Workers like Gesell, Hurlock, Buhler, Shirley, Breckenridge, Vincent, Blatz, Issacs, Valentine, Melarie, Klire, Barbara Low and others have made valuable contributions to our psychological knowledge of young children their findings may be said to refer to certain fundamental needs of children.
Some of the more important ones of these may be briefly enumerated as follows:
1. All children need security.
2. All of them need opportunities for various kinds of games.
3. They want to develop contacts with other children for their social, emotional and intellectual development.
4. All children want that their questions should be listened to and answered within the limits of their intelligence.
5. They want that others should recognize their ability to reason, and so they want the opportunity for using their reasoning power.
6. They want that their fears should be handled sympathetically and with due consideration.
7. They want to develop a power of self-confidence, initiative and independence in themselves, and for this they crave for suitable opportunities.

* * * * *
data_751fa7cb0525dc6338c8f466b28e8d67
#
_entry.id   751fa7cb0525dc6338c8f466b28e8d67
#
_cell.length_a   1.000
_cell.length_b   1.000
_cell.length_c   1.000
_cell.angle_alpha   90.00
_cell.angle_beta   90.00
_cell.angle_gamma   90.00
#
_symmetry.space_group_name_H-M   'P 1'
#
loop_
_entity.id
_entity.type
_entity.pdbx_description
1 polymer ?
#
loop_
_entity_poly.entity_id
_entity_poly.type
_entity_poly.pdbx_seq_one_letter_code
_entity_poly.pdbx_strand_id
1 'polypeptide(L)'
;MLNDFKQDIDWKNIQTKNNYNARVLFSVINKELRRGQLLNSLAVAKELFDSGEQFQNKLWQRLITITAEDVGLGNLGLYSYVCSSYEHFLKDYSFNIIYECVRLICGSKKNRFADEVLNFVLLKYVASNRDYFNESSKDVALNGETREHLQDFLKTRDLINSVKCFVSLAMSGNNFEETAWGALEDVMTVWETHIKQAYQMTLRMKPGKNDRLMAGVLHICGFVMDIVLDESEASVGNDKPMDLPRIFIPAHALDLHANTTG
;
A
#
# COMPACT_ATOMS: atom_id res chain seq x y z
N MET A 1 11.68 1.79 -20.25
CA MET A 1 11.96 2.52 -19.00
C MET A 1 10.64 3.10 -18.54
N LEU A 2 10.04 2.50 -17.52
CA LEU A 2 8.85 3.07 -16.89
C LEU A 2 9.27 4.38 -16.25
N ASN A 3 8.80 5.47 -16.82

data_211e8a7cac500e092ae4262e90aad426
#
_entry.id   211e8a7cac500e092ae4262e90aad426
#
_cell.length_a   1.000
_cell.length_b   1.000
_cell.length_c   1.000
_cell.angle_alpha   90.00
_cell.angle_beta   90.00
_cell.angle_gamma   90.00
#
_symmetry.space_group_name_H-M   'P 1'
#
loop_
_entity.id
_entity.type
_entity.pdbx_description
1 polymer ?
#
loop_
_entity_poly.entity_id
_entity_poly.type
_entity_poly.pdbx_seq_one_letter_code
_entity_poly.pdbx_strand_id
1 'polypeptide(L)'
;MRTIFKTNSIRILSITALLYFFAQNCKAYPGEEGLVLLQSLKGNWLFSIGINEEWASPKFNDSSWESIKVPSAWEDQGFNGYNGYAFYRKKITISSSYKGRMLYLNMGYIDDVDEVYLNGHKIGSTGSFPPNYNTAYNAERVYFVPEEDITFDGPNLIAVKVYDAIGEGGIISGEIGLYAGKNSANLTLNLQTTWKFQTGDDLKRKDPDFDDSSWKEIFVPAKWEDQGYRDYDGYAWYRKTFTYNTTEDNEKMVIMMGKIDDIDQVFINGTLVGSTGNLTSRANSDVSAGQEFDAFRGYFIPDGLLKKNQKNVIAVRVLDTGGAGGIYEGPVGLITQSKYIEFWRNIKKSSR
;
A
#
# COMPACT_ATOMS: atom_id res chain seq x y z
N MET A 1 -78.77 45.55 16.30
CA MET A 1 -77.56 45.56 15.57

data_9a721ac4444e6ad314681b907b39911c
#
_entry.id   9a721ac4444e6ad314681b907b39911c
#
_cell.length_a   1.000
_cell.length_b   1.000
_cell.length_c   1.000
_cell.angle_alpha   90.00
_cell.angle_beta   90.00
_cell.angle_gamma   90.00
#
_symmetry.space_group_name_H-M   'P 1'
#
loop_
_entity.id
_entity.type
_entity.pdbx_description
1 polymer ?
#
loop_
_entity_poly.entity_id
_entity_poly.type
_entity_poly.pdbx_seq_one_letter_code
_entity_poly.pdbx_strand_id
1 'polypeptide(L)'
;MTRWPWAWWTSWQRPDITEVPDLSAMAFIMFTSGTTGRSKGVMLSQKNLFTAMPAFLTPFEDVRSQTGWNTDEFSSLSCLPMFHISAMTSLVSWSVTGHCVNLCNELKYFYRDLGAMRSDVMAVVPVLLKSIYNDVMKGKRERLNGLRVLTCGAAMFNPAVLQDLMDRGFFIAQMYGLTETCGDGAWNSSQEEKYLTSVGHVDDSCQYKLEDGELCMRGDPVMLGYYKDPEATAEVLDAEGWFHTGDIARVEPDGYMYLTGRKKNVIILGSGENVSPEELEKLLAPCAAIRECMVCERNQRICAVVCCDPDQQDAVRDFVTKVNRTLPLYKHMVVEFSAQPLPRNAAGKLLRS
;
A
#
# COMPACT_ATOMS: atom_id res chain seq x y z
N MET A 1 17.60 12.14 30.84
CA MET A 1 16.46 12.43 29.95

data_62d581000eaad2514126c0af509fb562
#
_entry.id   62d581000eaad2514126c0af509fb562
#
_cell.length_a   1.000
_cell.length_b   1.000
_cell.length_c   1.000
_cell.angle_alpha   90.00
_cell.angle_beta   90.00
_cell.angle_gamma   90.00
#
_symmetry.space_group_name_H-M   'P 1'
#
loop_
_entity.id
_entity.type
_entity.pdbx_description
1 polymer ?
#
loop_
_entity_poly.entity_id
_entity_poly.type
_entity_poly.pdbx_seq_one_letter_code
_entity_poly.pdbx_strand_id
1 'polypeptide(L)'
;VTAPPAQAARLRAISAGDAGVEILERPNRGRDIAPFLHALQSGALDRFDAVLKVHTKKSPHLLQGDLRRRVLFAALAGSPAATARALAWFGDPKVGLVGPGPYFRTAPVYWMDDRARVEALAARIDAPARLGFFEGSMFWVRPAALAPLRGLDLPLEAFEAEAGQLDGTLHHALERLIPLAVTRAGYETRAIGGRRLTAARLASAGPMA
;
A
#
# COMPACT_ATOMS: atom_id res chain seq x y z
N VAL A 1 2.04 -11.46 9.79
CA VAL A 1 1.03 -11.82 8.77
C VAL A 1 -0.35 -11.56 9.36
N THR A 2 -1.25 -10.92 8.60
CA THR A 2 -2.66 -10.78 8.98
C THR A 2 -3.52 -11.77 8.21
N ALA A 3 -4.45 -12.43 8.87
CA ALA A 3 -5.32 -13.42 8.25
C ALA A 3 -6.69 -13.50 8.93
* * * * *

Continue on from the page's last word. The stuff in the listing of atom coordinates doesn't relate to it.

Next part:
Besides the above needs, most of them evince some other characteristics as well. For example, all children want opportunities for self-expression. They feel a need for physical and mental activity because of developing social sense, imaginative power and intellectual curiosity.
All normal children have a passion for constructing and collecting things. During adolescence, most of them feel an urge for adventure.
In our educational system, the curriculum and teaching methods are not so organized as to develop imagination, satisfy intellectual curiosity, and feed the ever-widening interests of children. Subjects are still kept apart and an attempt towards correlation is seldom made.
The whole method is still characterized by formal teaching. Activities, visits, excursions, group-studies and free expressions are seldom used as methods of educating children.
Recent researches in the fields of child and adolescent psychology have revolutionized the whole conception of personal relationship between parents or teachers and children. But still, we find many things in our schools, colleges and homes which do not rest on a sound psychological foundation.